(b) The clerk shall note at the foot of the record the date and time that the instrument was filed for recording.
(c) If an instrument that is filed for recording is acknowledged or proved in the manner prescribed by law for record, the clerk shall make a record of the names of the parties to the instrument in alphabetical order, the date of the instrument, the nature of the instrument, and the time that the instrument was filed. If required, the clerk shall give the person who files the instrument a receipt stating this information.
(d) The clerk shall certify under the clerk's signature and seal of office the date and time that the instrument is recorded and the specific location in the records at which the instrument is recorded. After recording the instrument, the clerk shall deliver the instrument to the person who is entitled to it.
Id. § 193.001. Section 11.004 of the Property Code provides specifically for recording an instrument related to real property:
A county clerk shall:
(1) correctly record, as required by law, within a reasonable time after delivery, any instrument authorized or required to be recorded in that clerk's office that is proved, acknowledged, or sworn to according to law;
(2) give a receipt, as required by law, for an instrument delivered for recording;
(3) record instruments relating to the same property in the order the instruments are filed; and
(4) provide and keep in the clerk's office the indexes required by law.
Tex. Prop. Code Ann. § 11.004(a) (Vernon Supp. 2000); see also id. § 11.001(a) ("To be effectively recorded, an instrument relating to real property must be . . . recorded in the county in which a part of the property is located.").
Nothing in the statutes expressly requires a county clerk generally to file stamp all instruments immediately at the time the instruments are delivered to the clerk's office. Section 191.001 of the Local Government Code and section 11.004 of the Property Code, which you believe are relevant, do not require a county clerk to file stamp an instrument either "without delay," Tex. Loc. Gov't Code Ann. § 191.001(c) (Vernon 1999) (requiring county clerk to record contents of instrument), or, with respect to an instrument relating to real property, "within a reasonable time after delivery," Tex. Prop. Code Ann. § 11.004(a)(1) (Vernon Supp. 2000). Both section 191.001 of the Local Government Code and section 11.004 of the Property Code designate the time at which an instrument must be recorded, not file stamped. Compare Tex. Loc. Gov't Code Ann. § 191.001(c) (Vernon 1999) ("without delay"), with Tex. Prop. Code Ann. § 11.004(a)(1) (Vernon Supp. 2000) ("within a reasonable time after delivery"). Consequently, neither of these statutes expressly sets a time frame within which an instrument must be file stamped. Nor does section 193.001 of the Local Government Code expressly require a county clerk to file stamp an instrument immediately upon filing. See Request Letter, supra note 1, at 2 (stating that county clerk "is required to note on the document the precise time that it was filed. . . . Thus, . . . county clerk must immediately file stamp the instrument."). Section 193.001(b) requires a clerk to "note at the foot of the record the date and time that the instrument was filed for recording." Tex. Loc. Gov't Code Ann. § 193.001(b) (Vernon 1999). Section 193.001(b) does not indicate when the notation must be made, only what the notation "at the foot of the record" must state.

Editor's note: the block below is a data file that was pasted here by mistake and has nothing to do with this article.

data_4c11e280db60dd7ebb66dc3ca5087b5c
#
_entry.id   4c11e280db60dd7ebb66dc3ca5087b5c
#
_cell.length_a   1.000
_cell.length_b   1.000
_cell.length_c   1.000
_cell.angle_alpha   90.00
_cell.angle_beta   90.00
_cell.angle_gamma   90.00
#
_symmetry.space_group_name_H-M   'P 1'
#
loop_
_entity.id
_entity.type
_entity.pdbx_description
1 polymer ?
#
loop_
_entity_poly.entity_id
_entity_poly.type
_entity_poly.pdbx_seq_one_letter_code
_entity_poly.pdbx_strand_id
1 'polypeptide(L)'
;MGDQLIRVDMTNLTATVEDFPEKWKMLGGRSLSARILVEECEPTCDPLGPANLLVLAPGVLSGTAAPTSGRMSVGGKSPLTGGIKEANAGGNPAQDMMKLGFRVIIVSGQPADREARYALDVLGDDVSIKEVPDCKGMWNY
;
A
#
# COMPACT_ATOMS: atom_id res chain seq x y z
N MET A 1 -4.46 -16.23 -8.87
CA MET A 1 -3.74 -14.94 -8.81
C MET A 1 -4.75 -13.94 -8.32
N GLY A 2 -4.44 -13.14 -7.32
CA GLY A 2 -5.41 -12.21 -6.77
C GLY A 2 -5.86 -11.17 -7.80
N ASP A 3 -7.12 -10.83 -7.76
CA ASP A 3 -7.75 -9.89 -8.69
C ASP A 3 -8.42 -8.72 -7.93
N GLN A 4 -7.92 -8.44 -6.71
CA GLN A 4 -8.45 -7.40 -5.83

While we find no express statutory requirement, the statutes implicitly require the clerk to accurately note the date and time that an instrument is delivered. See id. § 191.001(a), (b) (requiring clerk to record instruments "in the order they are filed" and to note "date and time" instrument is filed for recording); Tex. Prop. Code Ann. § 11.004(a) (3) (Vernon Supp. 2000) (requiring clerk to "record instruments relating to the same property in the order the instruments are filed"). The county clerk's indorsement on an instrument, for example, evidences the fact that a paper was filed at a particular time, and a court may rely upon that evidence. See Maddux, 108 S.W.2d at 331 (quoting Hanover Fire Ins. Co. v. Shader, 33 S.W. 112, 113 (Tex. 1895)). "[T]he indorsement upon the paper of the time of its reception is not, strictly speaking, a part of the operation of filing, but is a mere memorandum serving as evidence of the fact." 36A C.J.S. File at 402 (1961); see also Maddux, 108 S.W.2d at 331 (citing C.J.S.). The indorsement creates a refutable presumption regarding the date and time that the document was delivered to the court. State v. Miller, Nos. 99CA2506 & 00CA2539, 2000 WL 1273467, at *2 (Ohio App. [4th Dist.] Aug. 31, 2000); 76 C.J.S. Records § 6 (1994); cf. Biffle, 785 S.W.2d at 144 (stating that instrument is deemed filed at the time it is delivered to clerk, regardless of whether instrument is file marked); Birdwell, 996 S.W.2d at 382-83 (discussing use of file mark as evidence in civil and criminal cases). You suggest that this evidence may be particularly important in the case of real-property transactions. See Request Letter, supra note 1, at 4. A properly recorded instrument regarding real property notifies all persons of a transaction affecting the property. Tex. Prop. Code Ann. § 13.002 (Vernon 1984). Where two opposing deeds purport to convey the same property, the first-filed deed controls disposition of the property. See Anderson v. Barnwell, 52 S.W.2d 96, 101-02 (Tex. Civ. App.-Texarkana 1932) (indicating that first-filed instrument provides notice to later purchaser of same property interest), aff'd in part sub nom. Anderson v. Brawley, 86 S.W.2d 41 (Tex. 1935); Hooks v. Neill, 21 S.W.2d 532, 540 (Tex. Civ. App.-Galveston 1929, writ ref'd) (same); Raley v. Magendie, 116 S.W. 174, 175 (Tex. Civ. App. 1909, writ ref'd) (same).